They also provide superior lubrication performance while reducing emissions from diesel engines. Low-SAPS engine oils are available in synthetic and mineral varieties, so you can choose one according to your needs and budget. Ultimately, using the correct engine oil will help ensure your DPF remains in good condition for extended periods.
Do I Need a Diesel Particulate Filter to Pass the Mot?
A diesel particulate filter (DPF) is an integral part of a car’s emissions system, and it has been a mandatory check during the MOT test since February 2014. If the DPF has been removed from the car, it will fail its MOT. This is because the filter helps to reduce harmful emissions from diesel engines, and its absence can cause severe environmental damage.
It is, therefore, essential that all cars have a functioning DPF to pass their MOT. If your car does not have one, you must get one fitted before taking it for its MOT test. It is also essential to ensure that any repairs or replacements are carried out by a qualified mechanic who can guarantee that the work meets all necessary safety and environmental standards.
Removing the DPF can also cause the warning light to glow on the dashboard, another reason a car would fail its MOT. The warning light indicates something is wrong with the vehicle, and no dashboard warning lights should remain on during the test.
It’s important to ensure that your car has a functioning DPF before taking it for an MOT, as this could save you time and money in repairs or replacements if it fails due to this issue.
Use A Good Quality Oil
The choice of engine oil is an essential factor in the maintenance and performance of a diesel particulate filter (DPF). Traditional engine oils contain metallic additives that are effective as anti-friction, anti-wear, and detergent agents.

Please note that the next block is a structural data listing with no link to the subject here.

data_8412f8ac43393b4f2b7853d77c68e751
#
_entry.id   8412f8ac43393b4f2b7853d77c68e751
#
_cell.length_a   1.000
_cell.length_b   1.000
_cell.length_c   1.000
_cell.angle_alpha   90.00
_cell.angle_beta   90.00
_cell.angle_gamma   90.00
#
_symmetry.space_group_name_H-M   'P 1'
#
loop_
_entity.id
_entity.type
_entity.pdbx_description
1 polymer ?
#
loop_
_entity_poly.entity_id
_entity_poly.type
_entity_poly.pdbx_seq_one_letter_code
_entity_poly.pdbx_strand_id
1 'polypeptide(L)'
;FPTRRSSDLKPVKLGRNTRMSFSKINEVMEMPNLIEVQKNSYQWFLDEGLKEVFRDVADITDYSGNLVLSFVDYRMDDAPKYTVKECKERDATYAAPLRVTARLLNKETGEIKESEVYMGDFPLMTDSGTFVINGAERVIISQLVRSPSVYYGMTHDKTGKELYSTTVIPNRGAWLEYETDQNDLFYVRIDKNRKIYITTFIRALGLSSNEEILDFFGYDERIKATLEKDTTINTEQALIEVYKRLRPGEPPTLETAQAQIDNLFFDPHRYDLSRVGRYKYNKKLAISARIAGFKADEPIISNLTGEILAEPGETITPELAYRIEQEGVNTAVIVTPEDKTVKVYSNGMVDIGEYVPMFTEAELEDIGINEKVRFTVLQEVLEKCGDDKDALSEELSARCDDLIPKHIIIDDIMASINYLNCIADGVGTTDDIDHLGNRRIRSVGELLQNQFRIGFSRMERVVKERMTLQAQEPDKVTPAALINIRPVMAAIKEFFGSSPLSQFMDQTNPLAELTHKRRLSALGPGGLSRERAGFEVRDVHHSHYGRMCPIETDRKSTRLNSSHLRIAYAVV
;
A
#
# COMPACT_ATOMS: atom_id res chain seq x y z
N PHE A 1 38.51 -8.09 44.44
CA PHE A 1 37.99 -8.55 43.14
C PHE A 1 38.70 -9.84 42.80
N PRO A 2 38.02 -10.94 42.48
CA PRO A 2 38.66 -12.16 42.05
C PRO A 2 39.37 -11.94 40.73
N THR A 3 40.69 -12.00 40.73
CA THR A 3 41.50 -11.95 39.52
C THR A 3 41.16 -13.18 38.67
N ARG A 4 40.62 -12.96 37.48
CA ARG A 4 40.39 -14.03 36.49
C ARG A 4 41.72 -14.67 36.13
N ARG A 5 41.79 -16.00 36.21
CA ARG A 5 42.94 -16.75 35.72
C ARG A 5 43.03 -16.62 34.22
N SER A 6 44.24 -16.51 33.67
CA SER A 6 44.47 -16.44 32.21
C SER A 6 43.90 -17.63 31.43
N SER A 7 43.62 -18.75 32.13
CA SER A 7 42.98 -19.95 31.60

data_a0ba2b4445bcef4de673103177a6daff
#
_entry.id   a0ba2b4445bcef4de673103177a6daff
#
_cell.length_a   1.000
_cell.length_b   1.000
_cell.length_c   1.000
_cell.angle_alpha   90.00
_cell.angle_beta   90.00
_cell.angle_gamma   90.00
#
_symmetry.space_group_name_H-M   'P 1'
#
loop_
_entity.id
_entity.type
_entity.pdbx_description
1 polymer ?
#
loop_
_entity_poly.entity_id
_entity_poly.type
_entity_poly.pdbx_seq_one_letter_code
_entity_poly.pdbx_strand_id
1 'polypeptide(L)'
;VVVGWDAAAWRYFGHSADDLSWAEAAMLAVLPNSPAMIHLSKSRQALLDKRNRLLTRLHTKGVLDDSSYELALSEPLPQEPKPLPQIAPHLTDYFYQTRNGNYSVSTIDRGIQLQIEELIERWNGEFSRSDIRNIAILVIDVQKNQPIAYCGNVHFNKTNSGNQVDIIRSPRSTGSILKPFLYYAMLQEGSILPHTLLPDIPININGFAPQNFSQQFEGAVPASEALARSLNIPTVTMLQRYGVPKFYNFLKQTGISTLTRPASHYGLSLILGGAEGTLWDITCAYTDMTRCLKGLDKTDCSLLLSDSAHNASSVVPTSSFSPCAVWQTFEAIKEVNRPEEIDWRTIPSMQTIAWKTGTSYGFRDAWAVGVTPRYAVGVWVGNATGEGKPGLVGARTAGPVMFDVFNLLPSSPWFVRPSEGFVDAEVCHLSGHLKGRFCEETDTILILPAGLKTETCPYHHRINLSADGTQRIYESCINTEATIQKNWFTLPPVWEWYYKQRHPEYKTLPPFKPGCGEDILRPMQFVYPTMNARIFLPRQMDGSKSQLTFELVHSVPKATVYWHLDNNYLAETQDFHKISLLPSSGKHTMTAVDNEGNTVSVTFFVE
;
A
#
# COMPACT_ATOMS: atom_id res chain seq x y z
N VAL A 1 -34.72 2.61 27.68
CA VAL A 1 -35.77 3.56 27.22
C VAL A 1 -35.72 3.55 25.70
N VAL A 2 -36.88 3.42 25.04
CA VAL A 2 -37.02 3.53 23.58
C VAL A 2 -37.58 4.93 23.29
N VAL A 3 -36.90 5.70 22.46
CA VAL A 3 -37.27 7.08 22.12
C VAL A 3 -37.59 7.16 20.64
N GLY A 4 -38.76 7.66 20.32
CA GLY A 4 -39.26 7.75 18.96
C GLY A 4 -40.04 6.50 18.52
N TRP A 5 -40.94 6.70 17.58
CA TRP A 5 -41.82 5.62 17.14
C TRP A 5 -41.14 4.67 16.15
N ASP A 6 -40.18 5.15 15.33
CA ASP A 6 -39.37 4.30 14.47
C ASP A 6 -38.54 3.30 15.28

However, these additives can lead to the creation and accumulation of ash, which blocks the substrate wall and prevents the uninterrupted flow of exhaust gasses. This can cause significant damage to both the DPF and three-way catalytic converters.
To ensure that your DPF remains in good condition, it is essential to use low-SAPS engine oils designed explicitly for DPFs. These oils are formulated with fewer metallic additives that reduce ash production while providing adequate protection against wear and tear.
DPFs require a special low-ash oil, and there are several grades available. Make sure you select the right one for your car.
Additionally, they help keep the filter clean by preventing soot buildup on its walls. Using the right engine oil for your car fitted with a DPF can significantly extend its life expectancy.
Another way that using the wrong oil can harm your DPF is through a leaky turbo oil seal. If this happens, it will allow too much oil into the exhaust system, clogging up the DPF and causing permanent damage.
To avoid this problem, stick to regular service intervals and use only high-quality oils specifically designed for your vehicle. Doing so will help keep your car running smoothly and protect its components from unnecessary wear and tear.
What Other Costs Are There With Diesel Cars?
When it comes to running a diesel car, some additional costs need to be taken into consideration. One is the cost of topping up the AdBlue or Diesel Exhaust Fluid (DEF). This liquid is injected into the exhaust gas to reduce nitrogen oxide (NOx) emissions and create a more environmentally friendly output.
If you own a Jaguar or Land Rover, your car automatically tells you when to top up your DEF tank. The car’s display will show an amber icon with a message advising how many liters of DEF should be added.
It’s important to note that topping up your DEF tank benefits the environment and your wallet. By reducing NOx emissions, you can save money on fuel costs and reduce wear and tear on your engine components. Additionally, if you keep up with regular maintenance and top-ups of AdBlue/DEF, it could help extend the life of your vehicle and save you money in the long run.